Besides, the various energies do not deliver the same service and are in total complementarity with each other. The characteristics of gas can thus complement the other energies: it is easily storable and inexpensive to transport.

ENGIE advocates a global vision of energy development by focusing simultaneously on the electrical, the heat and the gas networks to benefit from the technical advantages of each energy. This flexibility and this global vision of the system are essential today: we should not implement a gas advocacy, neither an electricity advocacy but rather be able to go beyond this type of silo thinking to promote a balanced energy mix taking into account the stakes specific to each country.

Should we learn from the German example ? What can we learn from it? What are the main pitfalls to the development of biogas in France?

The German case reaches its limits with the dedicated crops. In some countries the essential stake is above all feeding the population. The issue of access to energy remains a fundamental topic but is more secondary compared to this essential stake.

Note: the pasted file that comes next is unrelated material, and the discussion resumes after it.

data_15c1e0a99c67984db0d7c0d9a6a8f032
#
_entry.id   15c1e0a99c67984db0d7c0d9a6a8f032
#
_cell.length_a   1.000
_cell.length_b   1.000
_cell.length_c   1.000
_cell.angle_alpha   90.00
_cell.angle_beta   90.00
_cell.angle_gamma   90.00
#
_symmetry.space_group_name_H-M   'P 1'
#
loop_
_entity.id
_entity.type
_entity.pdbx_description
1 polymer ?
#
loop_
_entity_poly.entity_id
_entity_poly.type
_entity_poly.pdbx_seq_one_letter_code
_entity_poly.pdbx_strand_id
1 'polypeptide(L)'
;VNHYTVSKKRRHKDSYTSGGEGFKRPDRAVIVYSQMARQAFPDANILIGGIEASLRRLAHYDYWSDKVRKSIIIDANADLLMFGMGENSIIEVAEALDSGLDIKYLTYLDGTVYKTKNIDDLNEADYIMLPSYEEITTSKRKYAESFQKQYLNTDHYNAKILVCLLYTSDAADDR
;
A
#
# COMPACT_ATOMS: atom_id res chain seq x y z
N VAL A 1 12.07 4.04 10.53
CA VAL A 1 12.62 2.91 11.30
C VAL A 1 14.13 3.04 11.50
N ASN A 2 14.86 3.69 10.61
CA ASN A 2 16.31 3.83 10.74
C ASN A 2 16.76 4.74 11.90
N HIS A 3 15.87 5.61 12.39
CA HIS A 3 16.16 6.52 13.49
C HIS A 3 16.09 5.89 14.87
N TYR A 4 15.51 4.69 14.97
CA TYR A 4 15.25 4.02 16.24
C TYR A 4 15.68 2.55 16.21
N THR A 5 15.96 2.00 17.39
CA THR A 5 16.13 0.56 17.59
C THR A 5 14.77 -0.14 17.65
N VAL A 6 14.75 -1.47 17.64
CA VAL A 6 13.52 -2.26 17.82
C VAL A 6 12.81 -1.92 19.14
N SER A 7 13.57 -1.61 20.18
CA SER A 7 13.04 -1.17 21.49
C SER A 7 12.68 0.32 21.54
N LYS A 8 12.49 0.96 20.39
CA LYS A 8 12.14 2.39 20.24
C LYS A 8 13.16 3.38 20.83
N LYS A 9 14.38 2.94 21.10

As long as the farms are not enough to feed the population, food safety must remain the priority. The benefit of biomethane is to deal with both issue in an effective way.

How is the Group working on biogas ?

Many of our structures have mobilized around this topic and have already developed a differentiating expertise.

The work of developing this energy for the future must be done in accordance with the will of the farmers who obviously do not want to be deprived from managing their production and want to ensure the quality of their soils.

The business model defended by ENGIE therefore consists in positioning itself as a partner for farmers, a facilitator, who offers its expertises to develop a green gas and a sustainable agriculture.

Interview conducted by Anne Chassagnette, ENGIE's Environmental and Societal Responsibility Director.

Since April 2018, Martin Jahan de Lestang is Managing Director of the Gas Chain Metier. Jean-Marc Leroy, is Senior Executive Vice-President for External Relations of the ENGIE Group